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Mantri Making a Difference Through ACEing Autism

ACEing Autism
January 5, 2015 02:04 PM
ACEing Autism
ACEing Autism
ACEing Autism

Aditya Mantri, a Columbus North High School tennis player (Columbus, Ind.), spent last summer playing and teaching tennis.  What made Mantri’s summer different is that he spent four weeks in July leading tennis clinics for individuals with autism.  The clinics were part of the non-profit tennis organization “ACEing Autism”, of which Mantri founded a Columbus-based location.

Mantri learned about the organization online and thought it might allow him to use tennis to benefit his local community.

“Initially, I just wanted to use my tennis skills to help others in my community,” Mantri said.  “Through research I learned that children with autism benefit from tennis in many different ways: it improves their athleticism, motor skills, hand-eye coordination, and social skills.  With these benefits, and realizing that I was in a community that lacked a tennis programs for autistic kids, I knew I wanted to introduce ACEing Autism to Columbus.”

Mantri says the Columbus community has been supportive of the program and he’s had no shortage of volunteers.  And his connections at the high school helped secure courts for the program.

“My community has been very supportive of my endeavor and I am grateful for that.  Friends from my high school were eager to help me; they have become my enthusiastic volunteers,” said Mantri.  “To secure tennis courts, I spoke with Jim Stone, director of the facility, and to my high school tennis coach, Kendal Hammel.  Both were willing to support me and the program.”

Mantri also contacted Nancy Conner, the autism coordinator for his county, and spoke to pediatricians and the local newspapers to help promote the program as well.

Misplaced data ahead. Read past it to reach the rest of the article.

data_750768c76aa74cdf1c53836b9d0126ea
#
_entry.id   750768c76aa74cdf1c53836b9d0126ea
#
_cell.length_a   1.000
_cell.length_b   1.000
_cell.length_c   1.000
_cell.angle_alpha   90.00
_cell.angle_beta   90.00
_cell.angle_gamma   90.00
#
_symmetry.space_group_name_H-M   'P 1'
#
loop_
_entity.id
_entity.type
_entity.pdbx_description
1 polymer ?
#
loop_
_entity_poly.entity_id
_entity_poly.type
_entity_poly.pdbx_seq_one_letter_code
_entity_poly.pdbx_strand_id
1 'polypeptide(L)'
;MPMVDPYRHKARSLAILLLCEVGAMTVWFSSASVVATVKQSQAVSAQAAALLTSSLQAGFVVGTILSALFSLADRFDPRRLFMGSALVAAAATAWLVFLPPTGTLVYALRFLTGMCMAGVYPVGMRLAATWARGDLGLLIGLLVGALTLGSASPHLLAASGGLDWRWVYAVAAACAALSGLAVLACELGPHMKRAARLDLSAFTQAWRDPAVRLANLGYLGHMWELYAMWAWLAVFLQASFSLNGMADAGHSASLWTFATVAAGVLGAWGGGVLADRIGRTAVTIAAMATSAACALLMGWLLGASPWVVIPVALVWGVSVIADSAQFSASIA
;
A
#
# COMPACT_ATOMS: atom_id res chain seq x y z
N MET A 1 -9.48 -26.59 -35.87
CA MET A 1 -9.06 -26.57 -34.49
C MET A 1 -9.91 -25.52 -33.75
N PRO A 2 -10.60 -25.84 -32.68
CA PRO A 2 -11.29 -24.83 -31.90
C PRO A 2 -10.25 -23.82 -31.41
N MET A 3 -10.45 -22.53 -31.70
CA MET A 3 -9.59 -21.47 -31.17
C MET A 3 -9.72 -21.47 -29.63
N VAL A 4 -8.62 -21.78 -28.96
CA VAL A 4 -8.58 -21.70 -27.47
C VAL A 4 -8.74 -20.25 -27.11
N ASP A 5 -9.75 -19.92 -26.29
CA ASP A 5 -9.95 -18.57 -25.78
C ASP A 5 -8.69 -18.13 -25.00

“Nancy Conner greatly assisted me in spreading the word to the autism community.  I also spoke to pediatricians in town who could help share the news,” Mantri said.

The tennis clinics started on July 12 and continued for four weeks.  A general session included a warm-up, hand-eye coordination drills, ball-feeding, and a variety of different games.  But Mantri says that for this special group of athletes he had to change some things.

“We did have to adapt some drills.  For example, we use swing stands; they keep the ball in place and make it easy for the kids to make clean hits,” he said.  “It’s important for them to have success and realize they can do it.”

“Ultimately, my goal is to help these kids enjoy themselves and learn tennis in a low pressure environment,” said Mantri.  “The parents and I also want this program to enhance the social skills and overall fitness level of the kids.”

By pairing his love of tennis and his desire to help others in his community with the ACEing Autism organization, Mantri was able to introduce tennis to 12 young people through his summer program.  The next session takes place in January 2015.

“Tennis is wonderful for so many reasons.  It helps develop coordination; tennis players have to simultaneously adjust their arms and legs for every stroke,” explains Mantri.  “Tennis can also be a very social sport; this is especially true in a clinic setting.  But more importantly, tennis is a lot of fun!”




More about ACEing Autism
ACEing Autism was founded in 2008 by Richard Surling and Dr. Shafali Jeste in Boston, Mass.  Since then, more than 30 locations have formed around the country.  Visit http://www.aceingautism.com/ to learn more.

USTA/Midwest Adaptive Tennis
The USTA supports community-based tennis programs for a variety of different audiences.  Learn more about Adaptive Tennis programs online at http://www.midwest.usta.com/Community​-Tennis/programs/Wheelchair-and-Special-Population/adaptive/?intloc=headernavsub .